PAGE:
• Manage and lead the ‘people’ side of change carefully. Historically we’ve been caught out by focusing on functional and technical aspects. This is a recipe for failure. Overdoing communications, instilling radical transparency about why things are done and when they will be done, and encouraging change leadership from everyone, not just the top layers of management, are all practices we instil across our teams whilst doing the work.

  • Don’t underestimate the need to invest in new skills and in deliberately creating the right environment and culture for growth and innovation. I’ve found that having the right physical space to collaborate is a huge success factor. Building the new leadership skills – for us, product ownership was brand new to Watercare – is a big undertaking that we don’t take lightly. Continuous investment in this area is critical.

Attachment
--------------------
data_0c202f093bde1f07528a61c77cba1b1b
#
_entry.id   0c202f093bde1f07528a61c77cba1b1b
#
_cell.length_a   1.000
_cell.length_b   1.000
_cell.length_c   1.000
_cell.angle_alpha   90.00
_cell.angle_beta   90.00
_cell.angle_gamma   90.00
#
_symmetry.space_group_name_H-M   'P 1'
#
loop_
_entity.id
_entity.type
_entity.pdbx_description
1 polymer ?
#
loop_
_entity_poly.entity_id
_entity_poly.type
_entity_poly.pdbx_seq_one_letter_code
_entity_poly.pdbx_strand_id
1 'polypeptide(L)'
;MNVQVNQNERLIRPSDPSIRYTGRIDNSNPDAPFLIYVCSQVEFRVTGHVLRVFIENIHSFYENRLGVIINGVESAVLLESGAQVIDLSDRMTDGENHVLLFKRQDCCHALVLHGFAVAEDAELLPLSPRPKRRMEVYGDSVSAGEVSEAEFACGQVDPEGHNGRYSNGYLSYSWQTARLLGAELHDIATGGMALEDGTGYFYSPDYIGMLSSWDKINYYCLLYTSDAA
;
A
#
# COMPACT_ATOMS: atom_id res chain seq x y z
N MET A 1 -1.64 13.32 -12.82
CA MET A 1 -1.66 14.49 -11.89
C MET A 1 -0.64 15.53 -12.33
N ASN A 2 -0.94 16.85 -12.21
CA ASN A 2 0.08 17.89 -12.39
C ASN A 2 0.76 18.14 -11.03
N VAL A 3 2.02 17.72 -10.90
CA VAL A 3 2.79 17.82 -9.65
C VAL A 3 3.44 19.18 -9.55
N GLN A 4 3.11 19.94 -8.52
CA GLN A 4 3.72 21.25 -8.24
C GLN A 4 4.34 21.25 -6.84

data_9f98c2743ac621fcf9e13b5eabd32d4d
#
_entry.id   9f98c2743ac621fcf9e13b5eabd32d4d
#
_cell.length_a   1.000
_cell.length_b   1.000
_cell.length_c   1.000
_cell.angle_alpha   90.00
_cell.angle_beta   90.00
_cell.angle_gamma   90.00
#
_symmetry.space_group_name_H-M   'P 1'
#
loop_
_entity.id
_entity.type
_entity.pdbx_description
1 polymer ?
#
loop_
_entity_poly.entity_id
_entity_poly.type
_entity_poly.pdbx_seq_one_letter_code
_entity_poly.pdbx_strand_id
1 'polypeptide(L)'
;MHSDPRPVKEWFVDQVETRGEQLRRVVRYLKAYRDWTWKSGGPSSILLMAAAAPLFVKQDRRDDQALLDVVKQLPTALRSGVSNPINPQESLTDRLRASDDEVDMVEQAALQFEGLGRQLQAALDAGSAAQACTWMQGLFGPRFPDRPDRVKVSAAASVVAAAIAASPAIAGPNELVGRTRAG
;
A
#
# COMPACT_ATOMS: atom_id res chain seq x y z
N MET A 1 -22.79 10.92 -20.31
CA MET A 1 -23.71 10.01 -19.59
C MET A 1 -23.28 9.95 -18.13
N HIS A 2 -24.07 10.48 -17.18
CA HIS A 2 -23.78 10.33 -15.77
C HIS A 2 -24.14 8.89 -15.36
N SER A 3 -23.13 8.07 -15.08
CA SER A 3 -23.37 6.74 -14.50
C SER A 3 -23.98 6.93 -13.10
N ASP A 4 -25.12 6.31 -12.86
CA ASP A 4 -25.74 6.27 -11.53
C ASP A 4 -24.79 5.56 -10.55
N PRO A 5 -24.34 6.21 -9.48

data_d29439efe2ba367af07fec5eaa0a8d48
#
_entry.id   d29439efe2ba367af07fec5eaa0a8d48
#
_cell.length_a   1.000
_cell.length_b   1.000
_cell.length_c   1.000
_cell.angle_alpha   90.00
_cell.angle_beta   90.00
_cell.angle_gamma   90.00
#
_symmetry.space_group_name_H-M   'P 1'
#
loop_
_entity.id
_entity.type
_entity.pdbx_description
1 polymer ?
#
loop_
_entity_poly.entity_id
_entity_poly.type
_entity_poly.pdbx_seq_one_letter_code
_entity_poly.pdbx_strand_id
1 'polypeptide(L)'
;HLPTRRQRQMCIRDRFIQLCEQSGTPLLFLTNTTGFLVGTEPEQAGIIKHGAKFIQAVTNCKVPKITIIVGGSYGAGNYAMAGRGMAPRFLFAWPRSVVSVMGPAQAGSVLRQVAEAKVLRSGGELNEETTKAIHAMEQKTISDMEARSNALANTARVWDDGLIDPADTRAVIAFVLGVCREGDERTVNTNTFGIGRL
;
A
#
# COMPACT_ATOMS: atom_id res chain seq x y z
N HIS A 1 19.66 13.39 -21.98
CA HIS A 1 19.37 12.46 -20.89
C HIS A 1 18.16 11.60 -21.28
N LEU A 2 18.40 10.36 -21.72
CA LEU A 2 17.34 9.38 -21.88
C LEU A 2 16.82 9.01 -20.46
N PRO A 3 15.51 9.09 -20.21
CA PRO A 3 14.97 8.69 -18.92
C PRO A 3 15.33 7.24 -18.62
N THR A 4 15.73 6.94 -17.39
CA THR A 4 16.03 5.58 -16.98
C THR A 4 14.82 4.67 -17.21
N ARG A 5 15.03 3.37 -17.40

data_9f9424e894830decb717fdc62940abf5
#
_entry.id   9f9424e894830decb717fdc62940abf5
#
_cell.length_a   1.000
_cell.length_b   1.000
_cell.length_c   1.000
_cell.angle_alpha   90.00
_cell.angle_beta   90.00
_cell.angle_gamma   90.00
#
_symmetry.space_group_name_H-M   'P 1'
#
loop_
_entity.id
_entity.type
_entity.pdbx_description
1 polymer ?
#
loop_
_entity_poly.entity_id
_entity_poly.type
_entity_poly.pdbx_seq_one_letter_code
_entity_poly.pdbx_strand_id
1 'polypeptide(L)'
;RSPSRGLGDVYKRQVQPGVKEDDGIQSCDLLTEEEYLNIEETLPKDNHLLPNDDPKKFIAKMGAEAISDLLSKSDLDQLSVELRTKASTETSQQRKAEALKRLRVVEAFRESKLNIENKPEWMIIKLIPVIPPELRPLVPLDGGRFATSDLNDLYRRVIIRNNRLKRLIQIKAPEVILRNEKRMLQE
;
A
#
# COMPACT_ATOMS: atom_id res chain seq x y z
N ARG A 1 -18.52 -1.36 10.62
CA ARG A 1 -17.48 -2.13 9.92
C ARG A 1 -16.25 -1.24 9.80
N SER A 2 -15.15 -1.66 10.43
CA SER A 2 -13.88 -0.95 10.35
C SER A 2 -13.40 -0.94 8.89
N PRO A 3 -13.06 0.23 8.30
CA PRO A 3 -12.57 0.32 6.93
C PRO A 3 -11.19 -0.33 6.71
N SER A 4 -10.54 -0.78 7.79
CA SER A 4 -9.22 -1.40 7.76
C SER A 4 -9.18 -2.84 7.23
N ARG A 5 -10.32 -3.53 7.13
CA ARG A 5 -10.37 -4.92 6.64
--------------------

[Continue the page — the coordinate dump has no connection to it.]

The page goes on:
• Engage the right partners from the start but we’ve found that we’ve needed to lead our own transformation. Trying to DIY critical specialty areas just doesn’t work, so of course you need to buy that in. But maintaining genuine leadership accountability for the transformation right up at the executive level is a big success factor for us.

  • Measure the most important things to keep the transformation on track. Sure, business benefits metrics are hugely important and this measurement must be done. But we also measure the people and cultural factors that are shown to produce results – trust, safety in teams, dependability, role clarity. We measure these ‘people factors’ continuously as we know it’s these dynamics that can trip us up if left unnoticed.

Copyright © 2019 IDG Communications, Inc.